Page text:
Nakamura got a belated birthday present from McShane, who dropped a full piece.

PGN string

Nakamura:

Except for today's game and the one against Kramnik where I got completely outplayed, overall I played very well. It's always nice to do well here in London.

Tomorrow I fly to China for the World Mind Sports Games, another strong event, and after that I will be playing in Wijk aan Zee in January.

For McShane it wasn't the best of finishes. He said:

I think I played quite a few interesting games here. I think I had a pretty tough time from the first four rounds to come away with only half a point because the games were quite interesting and a couple of them could have been different but of course it's always difficult when you're playing against the best players in the world so that's the way it goes. After that I thought I played reasonably well against Gawain, that was a good game, but the last couple of rounds I don't seem to have been showing particularly good chess.

When Vishy Anand arrived at the last press conference (while Magnus Carlsen was delayed as he was giving an interview to Norwegian media) he seemed quite frustrated about his play. He started by saying

It's completely ridiculous. Every day I have positions I should draw in my sleep and I'm sitting there awake and I just blunder and blunder and blunder.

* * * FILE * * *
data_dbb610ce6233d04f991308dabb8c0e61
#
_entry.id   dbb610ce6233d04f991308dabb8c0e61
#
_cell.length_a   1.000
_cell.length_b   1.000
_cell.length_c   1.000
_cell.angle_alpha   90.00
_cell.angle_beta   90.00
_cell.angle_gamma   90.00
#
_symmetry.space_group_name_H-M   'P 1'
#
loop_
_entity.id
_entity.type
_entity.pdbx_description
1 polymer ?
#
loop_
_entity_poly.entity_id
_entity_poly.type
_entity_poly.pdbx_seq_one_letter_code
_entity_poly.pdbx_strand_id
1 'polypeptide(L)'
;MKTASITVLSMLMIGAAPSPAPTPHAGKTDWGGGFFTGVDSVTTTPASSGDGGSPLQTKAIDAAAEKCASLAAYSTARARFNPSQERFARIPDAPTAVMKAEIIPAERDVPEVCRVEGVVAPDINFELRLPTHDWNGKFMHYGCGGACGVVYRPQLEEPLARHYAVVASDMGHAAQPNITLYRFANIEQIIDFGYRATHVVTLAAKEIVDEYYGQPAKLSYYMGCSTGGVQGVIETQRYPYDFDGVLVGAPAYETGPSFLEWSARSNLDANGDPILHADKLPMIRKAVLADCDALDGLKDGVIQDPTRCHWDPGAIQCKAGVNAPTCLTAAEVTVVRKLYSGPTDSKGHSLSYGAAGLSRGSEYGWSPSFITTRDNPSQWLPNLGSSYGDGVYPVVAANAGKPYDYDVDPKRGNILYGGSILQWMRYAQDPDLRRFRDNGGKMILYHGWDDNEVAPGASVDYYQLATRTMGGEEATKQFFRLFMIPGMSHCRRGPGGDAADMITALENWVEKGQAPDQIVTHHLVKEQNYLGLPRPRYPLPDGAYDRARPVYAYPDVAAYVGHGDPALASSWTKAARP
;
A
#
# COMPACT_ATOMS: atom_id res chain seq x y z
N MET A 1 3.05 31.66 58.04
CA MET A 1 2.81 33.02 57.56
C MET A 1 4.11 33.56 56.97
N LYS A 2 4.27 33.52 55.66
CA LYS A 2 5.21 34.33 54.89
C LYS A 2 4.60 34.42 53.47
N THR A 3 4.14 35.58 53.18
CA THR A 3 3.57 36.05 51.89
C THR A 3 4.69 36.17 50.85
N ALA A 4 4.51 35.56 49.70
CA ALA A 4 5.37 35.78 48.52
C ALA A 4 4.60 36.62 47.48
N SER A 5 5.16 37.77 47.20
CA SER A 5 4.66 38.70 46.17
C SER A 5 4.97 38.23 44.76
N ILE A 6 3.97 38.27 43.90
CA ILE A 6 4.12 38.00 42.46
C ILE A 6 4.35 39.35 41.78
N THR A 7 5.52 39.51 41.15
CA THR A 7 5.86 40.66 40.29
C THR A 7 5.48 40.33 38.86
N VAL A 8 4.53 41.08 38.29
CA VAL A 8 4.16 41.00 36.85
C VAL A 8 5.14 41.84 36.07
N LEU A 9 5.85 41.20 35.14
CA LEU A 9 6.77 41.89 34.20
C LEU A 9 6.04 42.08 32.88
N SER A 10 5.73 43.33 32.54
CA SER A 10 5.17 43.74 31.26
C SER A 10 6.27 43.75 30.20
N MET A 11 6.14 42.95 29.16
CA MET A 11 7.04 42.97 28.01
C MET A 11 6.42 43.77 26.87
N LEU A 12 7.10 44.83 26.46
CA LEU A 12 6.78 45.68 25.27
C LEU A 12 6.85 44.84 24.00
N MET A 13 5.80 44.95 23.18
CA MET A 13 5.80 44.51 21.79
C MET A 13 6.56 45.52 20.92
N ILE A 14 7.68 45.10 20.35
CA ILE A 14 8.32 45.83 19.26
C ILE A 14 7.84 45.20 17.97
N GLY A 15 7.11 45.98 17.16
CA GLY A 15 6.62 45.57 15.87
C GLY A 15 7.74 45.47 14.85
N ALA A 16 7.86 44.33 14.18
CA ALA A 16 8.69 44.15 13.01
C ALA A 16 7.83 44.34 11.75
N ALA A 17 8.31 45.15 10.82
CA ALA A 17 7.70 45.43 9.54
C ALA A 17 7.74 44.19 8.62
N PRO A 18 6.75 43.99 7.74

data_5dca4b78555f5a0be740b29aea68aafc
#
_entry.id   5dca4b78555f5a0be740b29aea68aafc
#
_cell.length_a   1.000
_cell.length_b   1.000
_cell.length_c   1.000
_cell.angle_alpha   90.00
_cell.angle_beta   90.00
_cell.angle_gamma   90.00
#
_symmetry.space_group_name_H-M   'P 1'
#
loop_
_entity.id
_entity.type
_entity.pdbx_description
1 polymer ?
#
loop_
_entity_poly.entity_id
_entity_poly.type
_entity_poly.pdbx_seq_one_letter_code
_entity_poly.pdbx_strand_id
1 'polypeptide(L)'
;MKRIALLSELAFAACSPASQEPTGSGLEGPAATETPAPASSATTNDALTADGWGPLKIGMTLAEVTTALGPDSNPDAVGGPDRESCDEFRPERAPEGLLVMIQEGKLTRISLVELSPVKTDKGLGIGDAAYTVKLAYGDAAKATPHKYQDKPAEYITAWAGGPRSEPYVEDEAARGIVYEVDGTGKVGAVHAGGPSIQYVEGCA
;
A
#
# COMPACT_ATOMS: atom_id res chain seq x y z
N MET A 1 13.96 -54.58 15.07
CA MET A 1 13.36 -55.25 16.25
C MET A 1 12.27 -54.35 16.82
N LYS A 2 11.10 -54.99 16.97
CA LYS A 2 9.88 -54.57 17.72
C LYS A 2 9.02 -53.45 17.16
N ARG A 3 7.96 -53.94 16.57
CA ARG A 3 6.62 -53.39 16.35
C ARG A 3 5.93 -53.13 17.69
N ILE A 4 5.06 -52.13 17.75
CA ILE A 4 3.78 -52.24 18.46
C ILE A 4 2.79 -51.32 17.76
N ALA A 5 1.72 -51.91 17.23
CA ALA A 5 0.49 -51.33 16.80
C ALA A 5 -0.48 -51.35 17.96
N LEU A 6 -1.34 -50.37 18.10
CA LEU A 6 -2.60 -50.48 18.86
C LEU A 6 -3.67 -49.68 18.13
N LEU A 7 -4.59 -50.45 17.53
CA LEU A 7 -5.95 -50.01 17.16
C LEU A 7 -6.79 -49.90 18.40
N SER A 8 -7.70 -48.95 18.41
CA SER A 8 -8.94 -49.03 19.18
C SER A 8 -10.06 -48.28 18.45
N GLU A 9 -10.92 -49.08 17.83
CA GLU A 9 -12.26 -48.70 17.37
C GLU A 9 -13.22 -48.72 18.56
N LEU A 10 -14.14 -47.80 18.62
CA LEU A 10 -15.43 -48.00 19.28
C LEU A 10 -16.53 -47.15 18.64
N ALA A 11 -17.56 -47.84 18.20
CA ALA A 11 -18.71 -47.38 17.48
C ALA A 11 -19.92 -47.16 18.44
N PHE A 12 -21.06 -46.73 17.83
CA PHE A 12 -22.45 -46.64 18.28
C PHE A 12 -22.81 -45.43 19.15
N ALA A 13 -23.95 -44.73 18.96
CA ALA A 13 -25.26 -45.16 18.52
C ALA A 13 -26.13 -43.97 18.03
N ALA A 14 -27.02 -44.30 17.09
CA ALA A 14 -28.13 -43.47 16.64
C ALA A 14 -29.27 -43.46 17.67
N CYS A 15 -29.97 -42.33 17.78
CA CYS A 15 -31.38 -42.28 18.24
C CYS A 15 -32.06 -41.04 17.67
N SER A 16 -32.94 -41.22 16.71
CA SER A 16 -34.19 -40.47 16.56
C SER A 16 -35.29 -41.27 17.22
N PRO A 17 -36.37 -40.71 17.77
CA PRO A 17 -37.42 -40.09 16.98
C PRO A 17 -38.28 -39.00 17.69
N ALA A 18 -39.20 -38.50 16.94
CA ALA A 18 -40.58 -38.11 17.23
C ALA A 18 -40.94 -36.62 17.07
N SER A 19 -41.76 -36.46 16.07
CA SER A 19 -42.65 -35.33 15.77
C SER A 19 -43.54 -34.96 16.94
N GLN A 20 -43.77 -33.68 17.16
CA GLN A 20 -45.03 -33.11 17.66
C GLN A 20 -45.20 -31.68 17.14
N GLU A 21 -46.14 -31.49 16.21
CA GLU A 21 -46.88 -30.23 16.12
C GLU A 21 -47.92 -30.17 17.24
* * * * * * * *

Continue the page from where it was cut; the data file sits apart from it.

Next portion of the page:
PGN string

After the post-mortem Anand said:

I would say it's more or less catastrophic. It was the same last year and it has been the same for a while. I really had hopes that it would go better this time but somehow they were not realized. It seems to just go from bad to worse. The only thing I can say is that yesterday and today I actually played "fun" chess, maybe that's a kind of compensation.

It's a real pity to see the World Champ struggling with his form for not just one or two tournaments, but for longer than a year now and we certainly hope that he'll find it back in time to be able to fight for the top places in Wijk aan Zee next month!

As a compliment to the organizers we'll finish off by referring to their charity Chess in Schools & Communities. We strongly suggest you to donate (we did!) which will also help to create the 5th edition of the Classic.

Commentary videos (produced by Macauley Peterson)

Pairings & results

Round 1 01.12.12 15:00 CET   Round 2 0212.12 15:00 CET
McShane 0-3 Carlsen   Polgar 1-1 Jones